Alastair G. W. Cameron, a Harvard astrophysicist who helped develop a revolutionary theory to explain how the Moon was formed, died Oct. 3 at his home in Tucson. He was 80.
The cause was heart failure, his family said.
Dr. Cameron's famous work, known as the giant impact theory, holds that a planet roughly the size of Mars struck Earth, sending fragments of Earth's mantle spinning into the atmosphere. The ring of space debris that resulted may have ultimately come together to form the Moon.
Dr. Cameron was a former associate director for planetary sciences at Harvard and was chairman of its astronomy department from 1976 to 1982.
He and others, principally William K. Hartmann of the Planetary Science Institute in Tucson, proposed the impact theory in the 1970's and developed it in later decades. The two scientists had been working independently on the idea when Dr. Hartmann presented his research at a meeting at Cornell in 1974.
The theory accounts, in part, for the Moon's lack of water and its few volatile elements, which would have been burned away in the planetary collision.
Michael J. Drake, a planetary scientist who is director of the Lunar and Planetary Laboratory at the University of Arizona, said Dr. Cameron made "clever calculations using advances in computing power and realized that such debris could possibly coalesce."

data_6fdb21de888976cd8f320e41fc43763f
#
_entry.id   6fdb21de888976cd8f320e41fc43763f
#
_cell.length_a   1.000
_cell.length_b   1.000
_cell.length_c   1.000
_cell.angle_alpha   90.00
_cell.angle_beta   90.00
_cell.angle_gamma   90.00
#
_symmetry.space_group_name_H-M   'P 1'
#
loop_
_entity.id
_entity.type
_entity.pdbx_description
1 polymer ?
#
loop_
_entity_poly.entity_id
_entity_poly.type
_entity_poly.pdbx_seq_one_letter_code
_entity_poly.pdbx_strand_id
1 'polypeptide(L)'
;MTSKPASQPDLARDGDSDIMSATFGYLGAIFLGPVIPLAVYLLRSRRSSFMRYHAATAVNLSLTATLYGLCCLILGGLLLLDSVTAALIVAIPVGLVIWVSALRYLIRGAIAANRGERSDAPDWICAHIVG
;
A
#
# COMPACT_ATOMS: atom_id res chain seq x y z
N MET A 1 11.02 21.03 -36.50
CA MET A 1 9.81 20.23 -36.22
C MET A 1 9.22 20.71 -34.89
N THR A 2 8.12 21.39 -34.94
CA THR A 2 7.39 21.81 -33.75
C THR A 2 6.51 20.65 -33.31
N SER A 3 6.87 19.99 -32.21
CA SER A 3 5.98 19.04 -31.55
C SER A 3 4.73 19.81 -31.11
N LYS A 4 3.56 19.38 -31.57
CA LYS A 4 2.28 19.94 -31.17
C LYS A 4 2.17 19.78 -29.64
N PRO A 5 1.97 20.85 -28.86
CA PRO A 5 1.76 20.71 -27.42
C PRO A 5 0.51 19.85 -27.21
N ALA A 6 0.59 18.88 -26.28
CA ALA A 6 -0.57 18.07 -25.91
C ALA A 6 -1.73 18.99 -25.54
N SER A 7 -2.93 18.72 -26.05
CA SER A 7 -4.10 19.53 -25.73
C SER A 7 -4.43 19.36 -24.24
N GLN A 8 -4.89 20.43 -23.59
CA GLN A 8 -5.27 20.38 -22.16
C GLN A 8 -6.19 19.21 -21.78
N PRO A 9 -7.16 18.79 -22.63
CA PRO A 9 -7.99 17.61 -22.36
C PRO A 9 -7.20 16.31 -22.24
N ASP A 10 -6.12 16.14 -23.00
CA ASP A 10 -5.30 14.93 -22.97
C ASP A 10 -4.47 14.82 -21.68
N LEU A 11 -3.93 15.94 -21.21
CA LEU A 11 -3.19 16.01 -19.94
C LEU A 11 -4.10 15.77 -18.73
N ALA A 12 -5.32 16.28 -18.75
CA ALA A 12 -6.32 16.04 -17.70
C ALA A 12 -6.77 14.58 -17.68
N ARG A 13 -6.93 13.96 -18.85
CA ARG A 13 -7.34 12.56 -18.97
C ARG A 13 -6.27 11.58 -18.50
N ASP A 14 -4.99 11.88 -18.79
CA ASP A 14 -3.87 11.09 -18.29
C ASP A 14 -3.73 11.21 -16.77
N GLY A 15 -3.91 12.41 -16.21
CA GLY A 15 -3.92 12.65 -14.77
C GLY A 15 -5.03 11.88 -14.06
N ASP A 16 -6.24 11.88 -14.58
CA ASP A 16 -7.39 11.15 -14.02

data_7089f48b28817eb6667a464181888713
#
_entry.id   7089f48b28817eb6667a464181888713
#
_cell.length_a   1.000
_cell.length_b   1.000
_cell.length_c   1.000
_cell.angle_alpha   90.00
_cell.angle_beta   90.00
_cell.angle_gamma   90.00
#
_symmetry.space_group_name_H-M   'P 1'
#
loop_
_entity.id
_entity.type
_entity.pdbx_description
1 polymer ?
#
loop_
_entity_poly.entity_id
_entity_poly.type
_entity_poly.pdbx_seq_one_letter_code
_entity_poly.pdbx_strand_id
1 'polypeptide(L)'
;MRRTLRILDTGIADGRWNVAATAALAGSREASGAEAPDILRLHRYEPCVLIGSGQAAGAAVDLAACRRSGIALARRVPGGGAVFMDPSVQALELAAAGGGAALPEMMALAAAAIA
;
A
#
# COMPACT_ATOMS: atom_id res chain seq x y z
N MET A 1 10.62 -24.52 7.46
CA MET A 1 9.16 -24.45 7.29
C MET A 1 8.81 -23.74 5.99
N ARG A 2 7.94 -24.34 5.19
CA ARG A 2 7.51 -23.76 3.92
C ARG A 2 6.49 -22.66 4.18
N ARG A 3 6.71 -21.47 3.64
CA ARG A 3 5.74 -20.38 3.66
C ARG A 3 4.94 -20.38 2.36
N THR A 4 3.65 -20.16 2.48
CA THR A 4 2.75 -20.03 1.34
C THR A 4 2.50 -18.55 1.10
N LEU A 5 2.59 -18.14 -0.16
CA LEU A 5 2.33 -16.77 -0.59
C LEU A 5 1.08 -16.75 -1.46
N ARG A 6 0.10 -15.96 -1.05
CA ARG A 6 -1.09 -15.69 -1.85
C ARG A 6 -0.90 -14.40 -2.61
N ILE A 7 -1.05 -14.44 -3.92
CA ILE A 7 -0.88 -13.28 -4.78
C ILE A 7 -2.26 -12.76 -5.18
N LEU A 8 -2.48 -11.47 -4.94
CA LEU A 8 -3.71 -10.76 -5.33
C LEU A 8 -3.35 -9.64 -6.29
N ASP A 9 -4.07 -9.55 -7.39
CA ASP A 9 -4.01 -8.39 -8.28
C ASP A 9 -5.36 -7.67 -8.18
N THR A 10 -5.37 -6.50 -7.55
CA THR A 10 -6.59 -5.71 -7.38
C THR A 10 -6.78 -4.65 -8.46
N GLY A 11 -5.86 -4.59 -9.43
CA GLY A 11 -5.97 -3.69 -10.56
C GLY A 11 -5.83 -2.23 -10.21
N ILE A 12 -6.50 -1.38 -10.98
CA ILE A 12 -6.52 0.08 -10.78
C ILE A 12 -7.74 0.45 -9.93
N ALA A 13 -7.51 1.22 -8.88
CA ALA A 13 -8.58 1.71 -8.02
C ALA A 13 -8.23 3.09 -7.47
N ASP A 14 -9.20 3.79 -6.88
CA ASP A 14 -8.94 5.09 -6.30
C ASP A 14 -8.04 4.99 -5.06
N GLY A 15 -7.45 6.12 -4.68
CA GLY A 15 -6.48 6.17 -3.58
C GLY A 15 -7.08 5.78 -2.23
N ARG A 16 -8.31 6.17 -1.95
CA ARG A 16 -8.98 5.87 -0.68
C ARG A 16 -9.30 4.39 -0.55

Dr. Drake observed, "The giant impact theory, which since the 80's has become largely accepted in the scientific mainstream, became a brilliant synthesis of earlier, flawed hypotheses about the origin of the Moon."
Dr. Cameron was also interested in how chemical elements are formed inside stars, a field known as nucleosynthesis. He continued to study the origins of the solar system and in particular the importance of the explosions of large stars, or supernovas, that appear to create new stars in their destruction.
The son of a Canadian biochemist, Alastair Graham Walter Cameron was born in Winnipeg. He earned his undergraduate degree from the University of Manitoba, and a doctorate from the University of Saskatchewan.
He taught at Iowa State and conducted atomic research in Canada before joining the National Aeronautics and Space Administration, serving as a senior scientist from 1961 to 1966. He became an American citizen in the 1960's.
Dr. Cameron later became a professor of space physics at Yeshiva University, where he taught from 1966 to 1973. He then taught at Harvard, remaining there until 1999, when he moved to Tucson. He continued to work as a senior research scientist at the Arizona lunar laboratory until last month.
In September, the American Physical Society's division of nuclear physics awarded Dr. Cameron its Hans A. Bethe Prize.
Dr. Cameron's wife, the former Elizabeth MacMillan, died in 2001. The couple lived in Belmont, Mass.
He is survived by a sister, Janet Matthews, and a niece, Valerie Matthews Lemieux, both of Winnipeg, and by two nephews.